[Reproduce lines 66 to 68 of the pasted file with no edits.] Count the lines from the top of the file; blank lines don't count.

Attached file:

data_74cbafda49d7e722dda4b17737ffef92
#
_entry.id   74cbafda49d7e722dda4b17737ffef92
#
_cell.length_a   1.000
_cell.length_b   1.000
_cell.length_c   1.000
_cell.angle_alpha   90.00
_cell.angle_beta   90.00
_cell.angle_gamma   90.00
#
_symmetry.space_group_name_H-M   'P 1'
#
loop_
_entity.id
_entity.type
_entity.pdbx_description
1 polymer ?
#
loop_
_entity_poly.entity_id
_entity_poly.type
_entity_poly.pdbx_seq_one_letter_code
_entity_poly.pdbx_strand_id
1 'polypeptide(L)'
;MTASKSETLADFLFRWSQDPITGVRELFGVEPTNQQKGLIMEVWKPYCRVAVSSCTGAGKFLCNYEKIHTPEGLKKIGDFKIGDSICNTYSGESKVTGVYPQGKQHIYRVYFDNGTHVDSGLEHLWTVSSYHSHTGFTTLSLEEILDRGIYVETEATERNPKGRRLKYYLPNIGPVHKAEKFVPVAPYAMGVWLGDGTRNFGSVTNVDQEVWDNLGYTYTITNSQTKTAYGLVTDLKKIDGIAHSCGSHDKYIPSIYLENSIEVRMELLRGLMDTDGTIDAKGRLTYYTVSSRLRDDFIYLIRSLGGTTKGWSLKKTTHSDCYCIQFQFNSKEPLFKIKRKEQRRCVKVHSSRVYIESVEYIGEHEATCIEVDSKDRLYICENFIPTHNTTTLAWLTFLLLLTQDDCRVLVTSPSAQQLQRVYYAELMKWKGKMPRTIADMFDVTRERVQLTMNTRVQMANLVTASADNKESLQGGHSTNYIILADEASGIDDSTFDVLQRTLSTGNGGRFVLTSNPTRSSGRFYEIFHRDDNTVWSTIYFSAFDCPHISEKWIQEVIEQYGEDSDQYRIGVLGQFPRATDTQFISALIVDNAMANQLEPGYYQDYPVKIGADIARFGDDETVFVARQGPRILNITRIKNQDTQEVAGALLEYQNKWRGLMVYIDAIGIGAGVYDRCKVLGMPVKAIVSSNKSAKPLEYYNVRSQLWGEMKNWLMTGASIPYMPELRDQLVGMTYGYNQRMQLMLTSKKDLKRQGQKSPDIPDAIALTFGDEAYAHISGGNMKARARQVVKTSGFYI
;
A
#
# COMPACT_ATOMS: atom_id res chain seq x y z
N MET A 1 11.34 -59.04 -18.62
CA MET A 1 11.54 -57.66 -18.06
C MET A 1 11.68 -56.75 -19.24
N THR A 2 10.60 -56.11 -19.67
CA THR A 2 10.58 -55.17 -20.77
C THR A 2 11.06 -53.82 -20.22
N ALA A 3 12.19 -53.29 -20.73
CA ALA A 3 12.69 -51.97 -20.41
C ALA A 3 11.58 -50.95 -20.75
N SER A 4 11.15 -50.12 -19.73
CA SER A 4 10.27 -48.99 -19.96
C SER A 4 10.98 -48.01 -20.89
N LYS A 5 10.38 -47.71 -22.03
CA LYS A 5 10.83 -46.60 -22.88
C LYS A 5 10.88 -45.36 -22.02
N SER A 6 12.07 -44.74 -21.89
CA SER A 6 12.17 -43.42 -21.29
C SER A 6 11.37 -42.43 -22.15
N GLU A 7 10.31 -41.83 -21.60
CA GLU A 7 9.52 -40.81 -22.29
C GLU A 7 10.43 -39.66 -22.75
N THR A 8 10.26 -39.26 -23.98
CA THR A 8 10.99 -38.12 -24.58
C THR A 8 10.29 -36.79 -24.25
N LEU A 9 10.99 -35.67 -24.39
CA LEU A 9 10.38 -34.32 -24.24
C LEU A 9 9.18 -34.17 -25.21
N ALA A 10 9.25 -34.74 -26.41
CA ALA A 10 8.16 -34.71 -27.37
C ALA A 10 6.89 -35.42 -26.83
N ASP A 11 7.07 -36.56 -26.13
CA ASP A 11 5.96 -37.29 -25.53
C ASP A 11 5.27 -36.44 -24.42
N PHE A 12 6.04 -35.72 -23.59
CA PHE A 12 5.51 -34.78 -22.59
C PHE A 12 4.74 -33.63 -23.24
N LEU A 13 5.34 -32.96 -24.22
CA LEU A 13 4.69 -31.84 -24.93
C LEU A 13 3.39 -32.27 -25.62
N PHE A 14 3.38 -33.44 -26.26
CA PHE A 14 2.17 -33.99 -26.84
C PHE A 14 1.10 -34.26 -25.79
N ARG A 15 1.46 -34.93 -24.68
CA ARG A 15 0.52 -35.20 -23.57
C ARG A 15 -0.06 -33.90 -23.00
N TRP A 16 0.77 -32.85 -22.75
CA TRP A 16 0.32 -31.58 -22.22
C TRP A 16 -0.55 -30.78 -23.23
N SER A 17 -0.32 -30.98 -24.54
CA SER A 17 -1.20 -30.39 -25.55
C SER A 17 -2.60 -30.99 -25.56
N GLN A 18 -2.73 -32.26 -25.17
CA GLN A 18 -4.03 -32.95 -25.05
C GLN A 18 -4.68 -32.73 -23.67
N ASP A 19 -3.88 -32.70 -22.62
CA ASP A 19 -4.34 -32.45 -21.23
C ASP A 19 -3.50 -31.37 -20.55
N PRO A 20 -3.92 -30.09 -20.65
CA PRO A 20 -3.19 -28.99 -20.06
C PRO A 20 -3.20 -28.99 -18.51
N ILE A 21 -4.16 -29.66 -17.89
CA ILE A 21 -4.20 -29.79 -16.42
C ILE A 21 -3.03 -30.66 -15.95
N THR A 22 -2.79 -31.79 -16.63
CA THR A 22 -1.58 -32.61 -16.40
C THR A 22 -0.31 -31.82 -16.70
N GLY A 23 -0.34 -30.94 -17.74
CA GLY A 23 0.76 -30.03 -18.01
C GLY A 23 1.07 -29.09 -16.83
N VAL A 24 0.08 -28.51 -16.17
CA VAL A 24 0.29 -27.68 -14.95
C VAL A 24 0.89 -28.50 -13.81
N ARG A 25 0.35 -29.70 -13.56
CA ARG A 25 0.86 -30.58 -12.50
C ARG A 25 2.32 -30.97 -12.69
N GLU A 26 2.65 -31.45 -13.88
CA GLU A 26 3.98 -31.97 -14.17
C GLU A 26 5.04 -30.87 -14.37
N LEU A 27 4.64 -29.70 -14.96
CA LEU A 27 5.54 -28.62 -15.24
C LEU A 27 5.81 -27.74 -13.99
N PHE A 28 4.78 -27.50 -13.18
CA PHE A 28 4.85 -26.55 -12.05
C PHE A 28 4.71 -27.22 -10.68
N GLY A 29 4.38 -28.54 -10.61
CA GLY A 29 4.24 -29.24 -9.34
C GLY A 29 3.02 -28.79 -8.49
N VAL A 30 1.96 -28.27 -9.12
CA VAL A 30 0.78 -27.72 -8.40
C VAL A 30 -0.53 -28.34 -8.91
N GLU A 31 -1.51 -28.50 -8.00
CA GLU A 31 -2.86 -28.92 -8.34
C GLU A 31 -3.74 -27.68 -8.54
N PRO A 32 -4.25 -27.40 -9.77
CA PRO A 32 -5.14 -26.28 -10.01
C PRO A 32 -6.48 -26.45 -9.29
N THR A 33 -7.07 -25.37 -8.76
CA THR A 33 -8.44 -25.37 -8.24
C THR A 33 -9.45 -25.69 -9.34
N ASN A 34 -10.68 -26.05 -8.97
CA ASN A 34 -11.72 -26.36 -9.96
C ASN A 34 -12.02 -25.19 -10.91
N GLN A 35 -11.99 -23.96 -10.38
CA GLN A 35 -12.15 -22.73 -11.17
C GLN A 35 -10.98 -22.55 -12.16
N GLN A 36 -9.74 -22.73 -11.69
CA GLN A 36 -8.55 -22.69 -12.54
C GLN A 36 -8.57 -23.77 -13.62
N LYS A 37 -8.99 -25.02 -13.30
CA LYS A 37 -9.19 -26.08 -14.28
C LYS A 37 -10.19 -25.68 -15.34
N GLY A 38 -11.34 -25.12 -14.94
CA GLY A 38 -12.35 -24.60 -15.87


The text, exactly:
C PHE A 12 4.74 -33.63 -23.24
N LEU A 13 5.34 -32.96 -24.22
CA LEU A 13 4.69 -31.84 -24.93